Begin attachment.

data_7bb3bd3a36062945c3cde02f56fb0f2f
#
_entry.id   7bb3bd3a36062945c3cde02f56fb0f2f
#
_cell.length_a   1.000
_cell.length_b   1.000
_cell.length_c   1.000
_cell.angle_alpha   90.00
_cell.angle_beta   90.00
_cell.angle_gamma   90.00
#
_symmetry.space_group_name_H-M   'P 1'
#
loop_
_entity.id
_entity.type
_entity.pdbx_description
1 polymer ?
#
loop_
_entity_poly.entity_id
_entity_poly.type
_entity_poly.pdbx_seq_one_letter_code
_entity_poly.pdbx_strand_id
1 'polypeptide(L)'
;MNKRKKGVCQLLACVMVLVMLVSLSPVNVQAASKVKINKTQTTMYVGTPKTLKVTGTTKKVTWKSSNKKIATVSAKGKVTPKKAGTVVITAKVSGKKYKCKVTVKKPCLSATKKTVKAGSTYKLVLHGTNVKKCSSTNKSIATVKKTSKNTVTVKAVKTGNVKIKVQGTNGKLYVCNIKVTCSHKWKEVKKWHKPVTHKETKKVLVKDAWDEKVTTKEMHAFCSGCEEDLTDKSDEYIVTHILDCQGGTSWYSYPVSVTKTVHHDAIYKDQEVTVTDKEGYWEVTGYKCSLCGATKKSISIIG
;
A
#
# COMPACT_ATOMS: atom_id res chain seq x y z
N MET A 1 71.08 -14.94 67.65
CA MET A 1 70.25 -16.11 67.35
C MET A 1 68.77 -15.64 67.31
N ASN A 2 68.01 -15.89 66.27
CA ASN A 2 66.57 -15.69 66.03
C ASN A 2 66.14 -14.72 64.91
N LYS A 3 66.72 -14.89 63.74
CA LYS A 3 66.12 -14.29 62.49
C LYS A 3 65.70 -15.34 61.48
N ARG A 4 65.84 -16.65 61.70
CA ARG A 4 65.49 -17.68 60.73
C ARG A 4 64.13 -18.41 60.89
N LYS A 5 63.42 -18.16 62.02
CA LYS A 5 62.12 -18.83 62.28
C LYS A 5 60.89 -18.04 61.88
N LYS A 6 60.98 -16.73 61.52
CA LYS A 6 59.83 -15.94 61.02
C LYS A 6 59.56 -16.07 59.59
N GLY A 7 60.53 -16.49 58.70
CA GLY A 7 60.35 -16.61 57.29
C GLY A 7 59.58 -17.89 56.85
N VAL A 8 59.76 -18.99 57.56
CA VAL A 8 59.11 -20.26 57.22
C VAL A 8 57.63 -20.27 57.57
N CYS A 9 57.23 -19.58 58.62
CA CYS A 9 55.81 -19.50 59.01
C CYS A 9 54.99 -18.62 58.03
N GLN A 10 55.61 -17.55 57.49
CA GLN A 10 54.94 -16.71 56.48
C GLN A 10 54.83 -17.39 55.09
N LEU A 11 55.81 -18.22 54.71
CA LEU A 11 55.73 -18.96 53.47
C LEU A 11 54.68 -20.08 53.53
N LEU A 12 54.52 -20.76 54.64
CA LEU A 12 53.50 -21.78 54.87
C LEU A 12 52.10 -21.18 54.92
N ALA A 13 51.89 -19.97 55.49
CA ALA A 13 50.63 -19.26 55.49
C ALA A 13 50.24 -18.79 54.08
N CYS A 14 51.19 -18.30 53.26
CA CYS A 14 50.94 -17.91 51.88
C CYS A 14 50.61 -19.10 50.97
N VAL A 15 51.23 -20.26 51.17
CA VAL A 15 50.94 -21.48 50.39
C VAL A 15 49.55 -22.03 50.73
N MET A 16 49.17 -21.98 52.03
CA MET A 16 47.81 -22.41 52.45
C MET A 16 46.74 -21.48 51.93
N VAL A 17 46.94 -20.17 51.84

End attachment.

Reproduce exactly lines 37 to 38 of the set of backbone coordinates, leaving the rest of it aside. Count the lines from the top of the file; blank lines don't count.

N LYS A 3 66.72 -14.89 63.74
CA LYS A 3 66.12 -14.29 62.49